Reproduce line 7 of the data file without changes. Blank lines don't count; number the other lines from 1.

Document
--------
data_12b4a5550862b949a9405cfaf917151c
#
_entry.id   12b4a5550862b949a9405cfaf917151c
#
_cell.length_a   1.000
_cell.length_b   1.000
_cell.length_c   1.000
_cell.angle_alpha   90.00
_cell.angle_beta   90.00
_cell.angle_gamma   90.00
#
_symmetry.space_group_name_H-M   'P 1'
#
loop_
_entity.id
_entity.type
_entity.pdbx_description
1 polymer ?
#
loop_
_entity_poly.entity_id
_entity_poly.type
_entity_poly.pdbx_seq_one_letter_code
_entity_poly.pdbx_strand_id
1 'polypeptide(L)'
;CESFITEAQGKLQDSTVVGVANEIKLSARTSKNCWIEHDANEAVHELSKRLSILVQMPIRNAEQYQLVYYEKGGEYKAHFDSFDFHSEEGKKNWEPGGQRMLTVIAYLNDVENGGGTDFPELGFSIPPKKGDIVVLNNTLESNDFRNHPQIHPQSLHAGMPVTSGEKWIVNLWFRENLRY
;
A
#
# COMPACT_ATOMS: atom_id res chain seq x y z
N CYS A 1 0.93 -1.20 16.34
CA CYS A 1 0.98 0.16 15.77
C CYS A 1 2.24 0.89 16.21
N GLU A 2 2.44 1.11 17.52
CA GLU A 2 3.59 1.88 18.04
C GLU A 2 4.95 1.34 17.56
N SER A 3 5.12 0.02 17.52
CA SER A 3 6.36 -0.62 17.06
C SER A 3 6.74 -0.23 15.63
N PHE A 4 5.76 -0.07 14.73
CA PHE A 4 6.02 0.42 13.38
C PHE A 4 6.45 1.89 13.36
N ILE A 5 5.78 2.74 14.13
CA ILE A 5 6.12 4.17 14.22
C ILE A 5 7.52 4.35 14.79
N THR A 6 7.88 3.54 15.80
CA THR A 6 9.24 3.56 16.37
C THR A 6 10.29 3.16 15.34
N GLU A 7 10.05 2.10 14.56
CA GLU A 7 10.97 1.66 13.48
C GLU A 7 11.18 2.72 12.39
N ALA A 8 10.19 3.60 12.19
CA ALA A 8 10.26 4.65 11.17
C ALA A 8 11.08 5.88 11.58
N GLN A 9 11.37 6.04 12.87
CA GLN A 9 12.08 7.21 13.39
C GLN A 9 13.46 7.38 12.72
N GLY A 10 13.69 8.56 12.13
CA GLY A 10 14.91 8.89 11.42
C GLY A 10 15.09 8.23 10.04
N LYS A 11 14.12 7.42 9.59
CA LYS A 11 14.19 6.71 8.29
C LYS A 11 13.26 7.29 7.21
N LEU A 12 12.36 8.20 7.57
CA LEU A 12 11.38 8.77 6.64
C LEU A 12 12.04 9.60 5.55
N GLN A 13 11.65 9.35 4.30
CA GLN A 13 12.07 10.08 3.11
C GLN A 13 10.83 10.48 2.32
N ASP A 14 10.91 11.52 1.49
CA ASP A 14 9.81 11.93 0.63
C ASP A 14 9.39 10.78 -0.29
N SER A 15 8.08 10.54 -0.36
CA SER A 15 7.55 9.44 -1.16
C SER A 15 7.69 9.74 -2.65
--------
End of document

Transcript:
_cell.length_c   1.000